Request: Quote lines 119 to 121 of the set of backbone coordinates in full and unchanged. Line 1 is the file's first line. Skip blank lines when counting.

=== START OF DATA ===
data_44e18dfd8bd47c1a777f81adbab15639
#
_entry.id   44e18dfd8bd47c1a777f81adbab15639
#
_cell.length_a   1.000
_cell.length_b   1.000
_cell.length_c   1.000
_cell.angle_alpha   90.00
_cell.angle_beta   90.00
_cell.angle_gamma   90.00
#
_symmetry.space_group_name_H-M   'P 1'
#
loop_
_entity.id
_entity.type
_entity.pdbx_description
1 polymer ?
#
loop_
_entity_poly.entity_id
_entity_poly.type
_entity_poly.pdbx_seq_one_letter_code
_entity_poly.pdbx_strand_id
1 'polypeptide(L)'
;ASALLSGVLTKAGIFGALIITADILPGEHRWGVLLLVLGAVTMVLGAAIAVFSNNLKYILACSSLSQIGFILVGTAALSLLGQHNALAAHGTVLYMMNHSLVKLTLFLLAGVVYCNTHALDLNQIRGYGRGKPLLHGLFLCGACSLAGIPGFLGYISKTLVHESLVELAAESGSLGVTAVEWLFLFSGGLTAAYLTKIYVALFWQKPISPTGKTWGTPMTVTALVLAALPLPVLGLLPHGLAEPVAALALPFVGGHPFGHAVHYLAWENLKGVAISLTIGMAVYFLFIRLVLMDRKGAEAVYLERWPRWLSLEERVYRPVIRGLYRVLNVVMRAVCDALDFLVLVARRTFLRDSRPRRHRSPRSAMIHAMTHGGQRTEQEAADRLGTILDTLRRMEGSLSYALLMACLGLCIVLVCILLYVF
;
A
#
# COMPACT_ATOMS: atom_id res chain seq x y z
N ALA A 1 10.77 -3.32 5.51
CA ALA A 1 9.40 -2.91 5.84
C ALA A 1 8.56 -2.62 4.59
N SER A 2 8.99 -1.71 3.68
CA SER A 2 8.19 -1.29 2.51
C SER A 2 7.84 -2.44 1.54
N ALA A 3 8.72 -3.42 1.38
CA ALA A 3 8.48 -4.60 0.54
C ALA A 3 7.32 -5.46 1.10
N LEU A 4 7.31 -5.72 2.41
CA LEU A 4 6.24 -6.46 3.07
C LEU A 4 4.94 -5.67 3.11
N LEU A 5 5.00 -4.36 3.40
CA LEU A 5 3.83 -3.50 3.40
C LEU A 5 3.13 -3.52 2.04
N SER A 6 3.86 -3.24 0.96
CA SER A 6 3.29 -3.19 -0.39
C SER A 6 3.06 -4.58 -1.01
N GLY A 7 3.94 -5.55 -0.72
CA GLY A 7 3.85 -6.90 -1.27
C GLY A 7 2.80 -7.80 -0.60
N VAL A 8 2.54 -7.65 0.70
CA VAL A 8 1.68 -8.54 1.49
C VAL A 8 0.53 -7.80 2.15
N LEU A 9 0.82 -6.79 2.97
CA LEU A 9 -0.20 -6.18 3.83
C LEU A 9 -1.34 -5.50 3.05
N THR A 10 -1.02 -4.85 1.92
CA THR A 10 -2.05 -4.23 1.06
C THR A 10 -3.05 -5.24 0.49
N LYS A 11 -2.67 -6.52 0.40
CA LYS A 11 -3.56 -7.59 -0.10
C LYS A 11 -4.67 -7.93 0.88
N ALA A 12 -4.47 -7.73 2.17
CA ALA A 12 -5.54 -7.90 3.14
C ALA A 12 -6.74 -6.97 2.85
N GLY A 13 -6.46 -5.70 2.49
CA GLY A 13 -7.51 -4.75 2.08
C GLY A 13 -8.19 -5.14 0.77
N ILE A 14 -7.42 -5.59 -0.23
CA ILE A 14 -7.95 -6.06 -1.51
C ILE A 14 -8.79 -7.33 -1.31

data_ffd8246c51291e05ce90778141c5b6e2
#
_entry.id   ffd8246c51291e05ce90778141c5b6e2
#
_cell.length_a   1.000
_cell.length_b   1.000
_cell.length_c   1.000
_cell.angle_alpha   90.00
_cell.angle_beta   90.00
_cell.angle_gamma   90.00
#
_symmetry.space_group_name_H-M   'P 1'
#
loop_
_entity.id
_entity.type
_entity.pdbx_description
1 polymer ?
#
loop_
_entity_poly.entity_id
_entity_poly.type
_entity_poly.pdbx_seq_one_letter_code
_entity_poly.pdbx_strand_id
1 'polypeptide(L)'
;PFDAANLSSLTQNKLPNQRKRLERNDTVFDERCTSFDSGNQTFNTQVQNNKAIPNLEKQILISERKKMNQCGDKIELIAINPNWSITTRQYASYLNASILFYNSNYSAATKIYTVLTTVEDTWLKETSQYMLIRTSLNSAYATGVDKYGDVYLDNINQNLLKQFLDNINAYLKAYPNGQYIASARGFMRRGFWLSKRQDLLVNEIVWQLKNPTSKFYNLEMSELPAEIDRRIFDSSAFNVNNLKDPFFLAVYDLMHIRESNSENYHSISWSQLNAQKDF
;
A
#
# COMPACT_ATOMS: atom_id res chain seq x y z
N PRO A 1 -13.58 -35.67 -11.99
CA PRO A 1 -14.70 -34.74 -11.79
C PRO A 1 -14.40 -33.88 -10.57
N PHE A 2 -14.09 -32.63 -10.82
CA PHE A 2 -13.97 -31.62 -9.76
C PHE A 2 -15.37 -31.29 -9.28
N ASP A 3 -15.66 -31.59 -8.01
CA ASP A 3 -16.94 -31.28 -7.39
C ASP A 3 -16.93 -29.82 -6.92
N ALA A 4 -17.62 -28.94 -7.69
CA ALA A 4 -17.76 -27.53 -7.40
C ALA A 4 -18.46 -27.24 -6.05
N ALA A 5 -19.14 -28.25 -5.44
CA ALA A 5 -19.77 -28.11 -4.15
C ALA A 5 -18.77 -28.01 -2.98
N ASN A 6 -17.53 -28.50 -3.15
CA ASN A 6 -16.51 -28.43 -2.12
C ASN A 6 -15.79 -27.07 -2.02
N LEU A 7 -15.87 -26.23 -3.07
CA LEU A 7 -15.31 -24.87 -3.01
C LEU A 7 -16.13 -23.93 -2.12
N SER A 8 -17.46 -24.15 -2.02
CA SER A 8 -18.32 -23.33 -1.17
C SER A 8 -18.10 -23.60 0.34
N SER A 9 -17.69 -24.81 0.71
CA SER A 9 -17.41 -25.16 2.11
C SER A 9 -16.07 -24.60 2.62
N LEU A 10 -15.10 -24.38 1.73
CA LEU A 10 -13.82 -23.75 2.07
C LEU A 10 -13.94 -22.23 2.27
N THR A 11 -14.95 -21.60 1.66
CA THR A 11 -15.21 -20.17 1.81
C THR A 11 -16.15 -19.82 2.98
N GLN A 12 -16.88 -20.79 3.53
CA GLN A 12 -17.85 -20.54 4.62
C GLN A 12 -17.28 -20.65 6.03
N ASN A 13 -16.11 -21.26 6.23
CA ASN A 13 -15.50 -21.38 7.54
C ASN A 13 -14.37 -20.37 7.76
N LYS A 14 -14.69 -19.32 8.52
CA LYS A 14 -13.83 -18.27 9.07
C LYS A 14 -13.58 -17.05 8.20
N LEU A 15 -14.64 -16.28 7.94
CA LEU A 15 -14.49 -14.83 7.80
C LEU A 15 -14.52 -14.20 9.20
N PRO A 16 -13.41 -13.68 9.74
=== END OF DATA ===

CA ASN A 6 -16.51 -28.43 -2.12
C ASN A 6 -15.79 -27.07 -2.02
N LEU A 7 -15.87 -26.23 -3.07